MEMORANDUM OPINION AND ORDER
MATTHEW F. KENNELLY, District Judge.
The pro se plaintiff in this case, Larry Maurice Banks, is a detainee at the Cook County Jail. He is a very experienced pro se litigant. He has filed over two dozen cases in this district. See In re Banks, No. 13 C 1014 (N.D. Ill.) (Dkt. No. 1).
In his complaint in this case, which Mr. Banks filed pursuant to 42 U.S.C. § 1983, he alleged that he was not receiving necessary mental health care at the Jail, including not receiving necessary medication. He alleged that he was suffering from a mental illness and was experiencing corresponding physical symptoms, including weight loss and inability to sleep.
At the time he filed this suit, Mr. Banks had "struck out" pursuant to 28 U.S.C. § 1915(g). He sought refuge in the "imminent danger" exception under that statute. The Court issued an order in August 2012 stating that this did not excuse Mr. Banks from filing an application to proceed in forma pauperis ("IFP"). Mr. Banks filed such an application later in August 2012. Like all IFP applications, it was submitted under penalty of perjury, and it contained a specific warning that the Court "shall dismiss this case at any time if the court determines that the allegation of poverty is untrue." IFP Applic. at 4.
The Court reviewed Mr. Banks's application, found that it established Mr. Bank's indigence and his inability to prepay the filing fee, and granted him leave to proceed IFP. That order was entered in early October 2012. The case then sat in limbo for several months while awaiting service of summons on the defendants by the U.S. Marshal.
On March 20, 2013, the Court, on its own motion, directed Mr. Banks to show cause why his IFP status should not be revoked. The Court's order stated, in relevant part, as follows:
This District's Local Rule 40.3(b)(1) requires all of Petitioner's conditions of confinement cases to be assigned to this Court. The Court's recent experience with Plaintiff's other conditions of confinement cases has lead [sic] the Court to reexamine its IFP ruling in this case.
In this case, to support his IFP petition, Plaintiff claimed that he was impoverished. (Dkt. No. 5). His jail trust fund account ledger attached in support of his IFP motion showed that his account contained only a few dollars and had $780 in deposits in the six months leading up to the filing of the present case. (Dkt. No. 5). Plaintiff had spent the money at the jail commissary, depleting the account. Plaintiff did not disclose any other assets.
Despite the claim of poverty, a review of the docket shows that Plaintiff was able to pay the $350 filing fee in three other cases, Banks v. Cook County, No. 11 C 6113 (N.D. Ill.), Banks v. Cook County, No. 12 C 2341 (N.D. Ill.), Banks v. Cook County, No. 12 C 3833 (N.D. Ill.). These fee payments were made at the same time that Plaintiff was representing in this case that he was impoverished and lacked any assets to pay the filing fee. In addition, Plaintiff recently paid the full filing fee in Banks v. Muhammad, No. 12 C 2493 (N.D. Ill.). It thus appears that Plaintiff has a source of income that he is using to pay filing fees that is not disclosed on his jail trust fund account ledger and that he did not disclose on the IFP application that he filed in this case. The Court is inclined, based on this evidence, to revisit its IFP ruling and revoke Plaintiff's IFP status on the ground that he is able to pay the filing fee in this case. The Court therefore orders Plaintiff to [show] cause why his IFP status should not be revoked.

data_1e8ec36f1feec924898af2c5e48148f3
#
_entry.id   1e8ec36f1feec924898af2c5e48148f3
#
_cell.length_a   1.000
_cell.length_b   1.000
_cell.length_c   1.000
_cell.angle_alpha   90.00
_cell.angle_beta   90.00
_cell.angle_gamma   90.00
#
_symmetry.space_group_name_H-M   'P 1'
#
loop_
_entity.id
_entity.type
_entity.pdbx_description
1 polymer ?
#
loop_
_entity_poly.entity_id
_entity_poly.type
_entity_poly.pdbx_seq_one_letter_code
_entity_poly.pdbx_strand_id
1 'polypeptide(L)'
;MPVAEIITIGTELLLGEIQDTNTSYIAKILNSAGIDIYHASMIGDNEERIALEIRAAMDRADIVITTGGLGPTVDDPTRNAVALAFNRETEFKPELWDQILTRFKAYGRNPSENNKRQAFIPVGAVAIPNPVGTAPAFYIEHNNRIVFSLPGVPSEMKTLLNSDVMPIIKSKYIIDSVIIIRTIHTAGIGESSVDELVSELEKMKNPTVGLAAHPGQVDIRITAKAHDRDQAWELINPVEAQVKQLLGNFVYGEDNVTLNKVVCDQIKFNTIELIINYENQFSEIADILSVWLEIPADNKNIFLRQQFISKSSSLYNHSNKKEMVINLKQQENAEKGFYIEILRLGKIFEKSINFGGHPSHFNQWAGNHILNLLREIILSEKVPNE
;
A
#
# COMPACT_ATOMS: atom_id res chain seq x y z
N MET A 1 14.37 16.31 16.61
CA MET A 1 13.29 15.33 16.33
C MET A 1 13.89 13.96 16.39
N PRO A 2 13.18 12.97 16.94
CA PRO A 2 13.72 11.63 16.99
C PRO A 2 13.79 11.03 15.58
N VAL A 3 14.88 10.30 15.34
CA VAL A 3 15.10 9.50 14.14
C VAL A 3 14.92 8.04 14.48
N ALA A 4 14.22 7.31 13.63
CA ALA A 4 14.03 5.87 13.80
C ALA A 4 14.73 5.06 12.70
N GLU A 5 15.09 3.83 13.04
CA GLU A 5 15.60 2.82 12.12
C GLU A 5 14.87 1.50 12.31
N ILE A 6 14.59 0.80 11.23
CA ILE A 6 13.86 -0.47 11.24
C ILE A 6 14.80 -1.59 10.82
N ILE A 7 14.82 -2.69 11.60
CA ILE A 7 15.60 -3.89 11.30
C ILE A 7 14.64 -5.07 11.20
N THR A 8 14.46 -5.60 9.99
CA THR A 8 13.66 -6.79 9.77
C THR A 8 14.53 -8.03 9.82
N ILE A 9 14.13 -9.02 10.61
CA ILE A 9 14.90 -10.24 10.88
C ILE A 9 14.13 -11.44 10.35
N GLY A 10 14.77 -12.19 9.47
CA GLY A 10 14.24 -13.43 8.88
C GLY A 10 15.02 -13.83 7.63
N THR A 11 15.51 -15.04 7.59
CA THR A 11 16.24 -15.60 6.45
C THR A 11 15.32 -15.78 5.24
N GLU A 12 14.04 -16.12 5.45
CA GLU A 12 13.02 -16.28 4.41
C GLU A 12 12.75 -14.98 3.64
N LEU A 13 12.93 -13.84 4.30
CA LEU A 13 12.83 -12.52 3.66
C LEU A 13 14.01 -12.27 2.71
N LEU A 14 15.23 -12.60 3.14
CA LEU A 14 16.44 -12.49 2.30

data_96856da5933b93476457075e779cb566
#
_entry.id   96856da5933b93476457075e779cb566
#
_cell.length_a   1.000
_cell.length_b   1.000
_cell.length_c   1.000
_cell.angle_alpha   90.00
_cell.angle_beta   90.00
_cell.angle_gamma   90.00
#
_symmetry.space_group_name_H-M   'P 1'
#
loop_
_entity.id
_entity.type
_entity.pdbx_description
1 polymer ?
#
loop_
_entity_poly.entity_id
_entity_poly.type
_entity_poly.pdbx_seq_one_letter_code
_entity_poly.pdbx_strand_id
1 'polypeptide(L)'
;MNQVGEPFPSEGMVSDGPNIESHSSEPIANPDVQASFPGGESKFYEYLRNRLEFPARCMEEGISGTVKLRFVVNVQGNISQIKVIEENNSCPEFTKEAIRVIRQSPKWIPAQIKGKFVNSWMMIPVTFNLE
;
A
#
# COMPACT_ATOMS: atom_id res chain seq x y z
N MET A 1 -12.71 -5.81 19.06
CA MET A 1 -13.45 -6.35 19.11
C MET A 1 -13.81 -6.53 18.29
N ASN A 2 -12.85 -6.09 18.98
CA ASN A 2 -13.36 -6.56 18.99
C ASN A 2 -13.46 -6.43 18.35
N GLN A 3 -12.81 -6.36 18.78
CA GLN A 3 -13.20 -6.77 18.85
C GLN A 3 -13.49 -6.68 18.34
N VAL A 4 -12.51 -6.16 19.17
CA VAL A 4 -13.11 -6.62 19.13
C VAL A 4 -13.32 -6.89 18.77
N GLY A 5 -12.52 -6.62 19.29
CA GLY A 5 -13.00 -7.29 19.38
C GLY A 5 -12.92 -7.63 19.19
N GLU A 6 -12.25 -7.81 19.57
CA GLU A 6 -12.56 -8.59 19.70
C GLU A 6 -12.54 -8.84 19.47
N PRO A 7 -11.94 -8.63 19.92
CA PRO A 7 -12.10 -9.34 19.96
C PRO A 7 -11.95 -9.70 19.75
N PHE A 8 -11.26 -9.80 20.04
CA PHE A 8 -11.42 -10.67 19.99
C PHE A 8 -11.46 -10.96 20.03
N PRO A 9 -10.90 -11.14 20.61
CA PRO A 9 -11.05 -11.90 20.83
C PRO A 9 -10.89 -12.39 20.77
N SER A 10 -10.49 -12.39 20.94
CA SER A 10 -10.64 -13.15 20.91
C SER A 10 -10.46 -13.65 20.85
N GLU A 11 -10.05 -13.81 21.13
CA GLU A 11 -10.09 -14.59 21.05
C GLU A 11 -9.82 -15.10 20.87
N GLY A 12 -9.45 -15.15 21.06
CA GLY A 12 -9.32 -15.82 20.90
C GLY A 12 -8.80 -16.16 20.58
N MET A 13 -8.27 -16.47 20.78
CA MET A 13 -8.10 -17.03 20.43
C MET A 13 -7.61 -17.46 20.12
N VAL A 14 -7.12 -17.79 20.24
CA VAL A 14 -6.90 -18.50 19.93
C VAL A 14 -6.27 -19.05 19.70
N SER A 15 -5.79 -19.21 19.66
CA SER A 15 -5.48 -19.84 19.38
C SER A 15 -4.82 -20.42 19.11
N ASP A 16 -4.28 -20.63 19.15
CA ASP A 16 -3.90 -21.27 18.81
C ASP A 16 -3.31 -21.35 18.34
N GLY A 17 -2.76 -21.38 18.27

Order of Mar. 20, 2013.
In February 2013 - prior to this Court's entry of the March 20 order - this District's Executive Committee issued an order barring Mr. Banks from filing further documents until he paid approximately $3100 in unpaid filing fees. On April 1, 2013, Mr. Banks provided a check paying the amount the Executive Committee stated was due. This was memorialized in an Executive Committee order dated April 12, 2013, a copy of which was entered on the docket in this case. See Dkt. No. 19. In short, in the period prior to and following his sworn representation in his IFP petition that he was impoverished and unable to pay the filing fee, Mr. Banks paid a total of about $4500 in filing fees.
In response to the Court's March 20, 2013 order directing him to show cause why his IFP status should not be revoked, Mr. Banks explained his payment of these fees as follows:
Plaintiff gives the reason why he's able to pay the above IFP (in forma pauperis application), and the reason why he's able to survive while incarcerated in Cook County Jail, because of the Moorish Science Temple of America, Inc. giving Plaintiff gifts.
Pl.'s Resp. at 1. Mr. Banks says that he is a "grand sheik" of the Moorish Science Temple, "better known as the United Nuwaubian Nation of Moors, " and that as such "his duty is to teach Islamism." Id. Mr. Banks says that he is not paid a fee for this but does "receive gifts from the grand governor" of the Temple. Id. at 2. He says that I don't not [sic] know when he's or she's going to send them, because they never tell me anything." Id. Mr. Banks further states that "I inform the Nation about my litigating cases. The Temple is able to do their own research by google [sic] ...